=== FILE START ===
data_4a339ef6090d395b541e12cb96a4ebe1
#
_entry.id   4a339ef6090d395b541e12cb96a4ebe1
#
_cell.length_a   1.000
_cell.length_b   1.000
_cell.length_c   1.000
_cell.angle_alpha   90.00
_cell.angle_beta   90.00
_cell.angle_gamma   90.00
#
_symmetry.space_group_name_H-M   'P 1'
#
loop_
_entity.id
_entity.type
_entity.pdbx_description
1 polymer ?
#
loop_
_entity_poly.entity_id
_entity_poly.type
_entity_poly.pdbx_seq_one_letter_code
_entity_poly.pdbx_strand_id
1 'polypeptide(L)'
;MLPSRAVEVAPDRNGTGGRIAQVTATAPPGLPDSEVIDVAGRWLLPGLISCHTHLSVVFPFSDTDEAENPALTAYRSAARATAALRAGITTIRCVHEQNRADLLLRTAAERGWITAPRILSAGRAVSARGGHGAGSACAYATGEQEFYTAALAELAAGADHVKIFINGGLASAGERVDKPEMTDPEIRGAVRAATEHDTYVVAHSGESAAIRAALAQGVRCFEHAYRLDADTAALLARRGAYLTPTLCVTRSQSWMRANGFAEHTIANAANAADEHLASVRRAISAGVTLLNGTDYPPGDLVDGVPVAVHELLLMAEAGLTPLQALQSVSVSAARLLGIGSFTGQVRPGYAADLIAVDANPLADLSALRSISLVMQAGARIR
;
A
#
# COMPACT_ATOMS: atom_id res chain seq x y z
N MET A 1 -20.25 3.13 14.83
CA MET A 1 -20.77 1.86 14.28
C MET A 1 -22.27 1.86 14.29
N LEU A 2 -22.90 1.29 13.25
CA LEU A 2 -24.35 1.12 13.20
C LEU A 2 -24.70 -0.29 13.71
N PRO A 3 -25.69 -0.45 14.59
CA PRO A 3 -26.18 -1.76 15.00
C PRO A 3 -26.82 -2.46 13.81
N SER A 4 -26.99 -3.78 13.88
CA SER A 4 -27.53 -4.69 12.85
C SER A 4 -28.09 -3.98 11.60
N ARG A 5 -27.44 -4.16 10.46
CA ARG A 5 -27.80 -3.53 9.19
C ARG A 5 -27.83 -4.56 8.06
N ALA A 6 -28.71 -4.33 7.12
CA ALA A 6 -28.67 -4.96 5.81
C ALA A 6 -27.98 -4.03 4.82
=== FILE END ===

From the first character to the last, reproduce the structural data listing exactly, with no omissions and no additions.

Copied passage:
data_4a339ef6090d395b541e12cb96a4ebe1
#
_entry.id   4a339ef6090d395b541e12cb96a4ebe1
#
_cell.length_a   1.000
_cell.length_b   1.000
_cell.length_c   1.000
_cell.angle_alpha   90.00
_cell.angle_beta   90.00
_cell.angle_gamma   90.00
#
_symmetry.space_group_name_H-M   'P 1'
#
loop_
_entity.id
_entity.type
_entity.pdbx_description
1 polymer ?
#
loop_
_entity_poly.entity_id
_entity_poly.type
_entity_poly.pdbx_seq_one_letter_code
_entity_poly.pdbx_strand_id
1 'polypeptide(L)'
;MLPSRAVEVAPDRNGTGGRIAQVTATAPPGLPDSEVIDVAGRWLLPGLISCHTHLSVVFPFSDTDEAENPALTAYRSAARATAALRAGITTIRCVHEQNRADLLLRTAAERGWITAPRILSAGRAVSARGGHGAGSACAYATGEQEFYTAALAELAAGADHVKIFINGGLASAGERVDKPEMTDPEIRGAVRAATEHDTYVVAHSGESAAIRAALAQGVRCFEHAYRLDADTAALLARRGAYLTPTLCVTRSQSWMRANGFAEHTIANAANAADEHLASVRRAISAGVTLLNGTDYPPGDLVDGVPVAVHELLLMAEAGLTPLQALQSVSVSAARLLGIGSFTGQVRPGYAADLIAVDANPLADLSALRSISLVMQAGARIR
;
A
#
# COMPACT_ATOMS: atom_id res chain seq x y z
N MET A 1 -20.25 3.13 14.83
CA MET A 1 -20.77 1.86 14.28
C MET A 1 -22.27 1.86 14.29
N LEU A 2 -22.90 1.29 13.25
CA LEU A 2 -24.35 1.12 13.20
C LEU A 2 -24.70 -0.29 13.71
N PRO A 3 -25.69 -0.45 14.59
CA PRO A 3 -26.18 -1.76 15.00
C PRO A 3 -26.82 -2.46 13.81
N SER A 4 -26.99 -3.78 13.88
CA SER A 4 -27.53 -4.69 12.85
C SER A 4 -28.09 -3.98 11.60
N ARG A 5 -27.44 -4.16 10.46
CA ARG A 5 -27.80 -3.53 9.19
C ARG A 5 -27.83 -4.56 8.06
N ALA A 6 -28.71 -4.33 7.12
CA ALA A 6 -28.67 -4.96 5.81
C ALA A 6 -27.98 -4.03 4.82